A recent decision by the Singapore International Commercial
Court (SICC) in Teras Offshore Pte Ltd v Teras Cargo Transport
(America) LLC  SGHC(1) 02 (Teras) provides guidance
as to when a dispute will constitute an "offshore case"
Rules of the Court. Such cases are those with no substantial
connection to Singapore, and which permit the appointment of
The Teras case is important because it will inform
parties going to the SICC when they can appoint legal counsel with
no expertise in Singapore law. The classification of the proceeding
as an "offshore case" by Sir Henry Bernard Eder (an SICC
International Judge and former judge of the High Court of England
and Wales), demonstrates the SICC's commitment to being a forum
for the resolution of international commercial disputes.
THE FACTS OF THE CASE
In Teras, the dispute arose from claims and
counterclaims relating to three liquefied natural gas (LNG)
projects in or near Queensland, Australia.
The Defendant contracted with two Bechtel entities for the
provision of services and supply of equipment for these projects.
This work was then sub-contracted to the Plaintiff on back-to-back
The most important issue, however, was whether the proceeding
was an "offshore case" under the Rules of the Court.
AN "OFFSHORE CASE"?
An "offshore case" is defined as "an action which
has no substantial connection with Singapore" under O 110 r
1(1) of the Rules of Court.2 The Defendant submitted
that, under the Court's Practice Directions, the predominant
purpose of determining that a case is an offshore one is to allow
... given the role of the SICC to provide a dispute
resolution framework for the resolution of international commercial
disputes, a "parochial" insistence that parties appoint
Singapore qualified lawyers (even when there are only a handful of
coincidental or procedural connections with Singapore) would be
anomalous and self-defeating.3
Determining whether an action is an "offshore case" is
done by reference to the particular action. This is a negative
proposition that looks not at whether there is a substantial
connection with a place other than Singapore, but whether the
action has no substantial connection to Singapore.4 The
Rules of the Court also put this negatively and state there will be
no substantial connection to Singapore where:
Singapore law is not the law applicable to the dispute and the
subject-matter is not otherwise regulated by or subject to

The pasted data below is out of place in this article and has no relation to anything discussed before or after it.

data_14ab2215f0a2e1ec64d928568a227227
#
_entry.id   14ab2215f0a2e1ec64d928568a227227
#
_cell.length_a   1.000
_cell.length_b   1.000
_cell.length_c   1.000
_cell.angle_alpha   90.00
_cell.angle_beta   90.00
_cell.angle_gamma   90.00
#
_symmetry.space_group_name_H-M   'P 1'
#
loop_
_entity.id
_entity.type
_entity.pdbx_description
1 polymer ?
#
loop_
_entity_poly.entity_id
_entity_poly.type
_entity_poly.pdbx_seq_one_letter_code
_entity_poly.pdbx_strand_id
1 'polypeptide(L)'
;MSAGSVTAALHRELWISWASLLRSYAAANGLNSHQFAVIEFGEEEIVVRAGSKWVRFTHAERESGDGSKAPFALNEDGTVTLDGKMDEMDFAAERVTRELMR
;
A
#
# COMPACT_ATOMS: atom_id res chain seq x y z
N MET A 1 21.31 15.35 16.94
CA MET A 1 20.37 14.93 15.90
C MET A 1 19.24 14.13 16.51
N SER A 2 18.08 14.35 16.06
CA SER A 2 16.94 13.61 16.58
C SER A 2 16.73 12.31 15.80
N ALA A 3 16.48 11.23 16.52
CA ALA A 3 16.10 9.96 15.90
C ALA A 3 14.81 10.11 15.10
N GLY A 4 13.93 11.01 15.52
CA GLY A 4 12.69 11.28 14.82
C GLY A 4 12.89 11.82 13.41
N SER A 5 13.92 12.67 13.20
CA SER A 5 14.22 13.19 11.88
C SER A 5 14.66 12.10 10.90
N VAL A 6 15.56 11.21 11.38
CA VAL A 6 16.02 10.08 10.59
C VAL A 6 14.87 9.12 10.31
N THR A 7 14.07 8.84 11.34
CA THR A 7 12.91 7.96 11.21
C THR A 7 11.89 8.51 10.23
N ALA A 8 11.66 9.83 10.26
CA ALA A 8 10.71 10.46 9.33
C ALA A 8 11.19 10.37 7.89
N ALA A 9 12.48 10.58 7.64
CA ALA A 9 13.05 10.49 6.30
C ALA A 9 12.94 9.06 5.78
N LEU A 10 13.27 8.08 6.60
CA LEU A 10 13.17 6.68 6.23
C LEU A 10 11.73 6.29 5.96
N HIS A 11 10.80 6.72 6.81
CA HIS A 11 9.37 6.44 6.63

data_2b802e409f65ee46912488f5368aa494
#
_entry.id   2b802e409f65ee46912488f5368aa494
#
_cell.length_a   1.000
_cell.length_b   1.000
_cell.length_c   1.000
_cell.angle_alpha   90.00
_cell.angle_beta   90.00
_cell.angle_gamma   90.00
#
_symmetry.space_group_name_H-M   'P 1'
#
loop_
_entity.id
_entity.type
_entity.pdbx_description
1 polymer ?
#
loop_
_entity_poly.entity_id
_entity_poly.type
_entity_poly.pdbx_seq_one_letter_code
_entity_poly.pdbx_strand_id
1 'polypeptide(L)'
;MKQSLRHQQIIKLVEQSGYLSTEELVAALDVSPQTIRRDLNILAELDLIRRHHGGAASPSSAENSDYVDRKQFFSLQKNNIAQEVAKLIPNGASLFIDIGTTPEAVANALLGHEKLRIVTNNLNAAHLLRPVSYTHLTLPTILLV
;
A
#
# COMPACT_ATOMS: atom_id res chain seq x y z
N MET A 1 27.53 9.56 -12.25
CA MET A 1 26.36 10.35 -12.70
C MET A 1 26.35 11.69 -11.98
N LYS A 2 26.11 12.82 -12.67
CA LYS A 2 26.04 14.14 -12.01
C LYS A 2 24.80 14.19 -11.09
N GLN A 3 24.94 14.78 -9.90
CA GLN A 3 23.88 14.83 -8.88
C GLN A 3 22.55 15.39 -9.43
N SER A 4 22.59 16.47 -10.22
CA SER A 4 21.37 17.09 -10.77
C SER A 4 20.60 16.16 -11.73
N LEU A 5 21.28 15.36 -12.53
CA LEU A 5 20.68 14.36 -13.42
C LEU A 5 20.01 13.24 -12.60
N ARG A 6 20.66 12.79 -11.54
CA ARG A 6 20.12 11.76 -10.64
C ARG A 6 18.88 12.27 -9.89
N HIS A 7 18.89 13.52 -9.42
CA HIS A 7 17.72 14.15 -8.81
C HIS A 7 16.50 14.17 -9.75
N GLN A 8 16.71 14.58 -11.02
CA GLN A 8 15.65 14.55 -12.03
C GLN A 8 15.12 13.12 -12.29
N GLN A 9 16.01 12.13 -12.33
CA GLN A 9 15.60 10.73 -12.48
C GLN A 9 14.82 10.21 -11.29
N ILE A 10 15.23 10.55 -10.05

Singapore law; or
the only connections between the dispute and Singapore are the
parties' choice of Singapore law as the law applicable to the
dispute and the parties' submission to the jurisdiction of the
The SICC identified wording differences for "offshore
case" in the Rules of the Court and SICC Practice Directions.
The former referred to a substantial connection between the
"action" and Singapore, and the latter referred to the
"dispute". His Honour noted that this gave rise to some
debate, with "action" being much broader than a
"dispute", which would only be concerned with the
underlying substantive dispute between the parties.6 The
SICC adopted the broader "action" as it embraced the
substantive dispute in addition to other relevant matters.
Next, his Honour considered paragraph 29(3) of the Practice
Directions which provided (again in the negative) that the
existence of each of the following factors would not, by
itself, constitute a substantial connection between the dispute and
any of the witnesses are in Singapore;
any documents relevant to the dispute are in Singapore;
funds connected to the dispute passed through Singapore;
one of the parties has properties or assets in Singapore;
one of the parties is a Singaporean entity or has Singaporean
Even though, on the facts, each factor was made out by the
Plaintiff, his Honour found that the claims and counterclaims of
the dispute were all connected to the LNG projects in or off
Further, the majority of the issues relating to these claims had
nothing to do with Singapore.7 Thus, his Honour
concluded that the proceeding was an offshore case.
Australian companies doing business abroad should recognise the risk to local assets that a foreign judgment may present.
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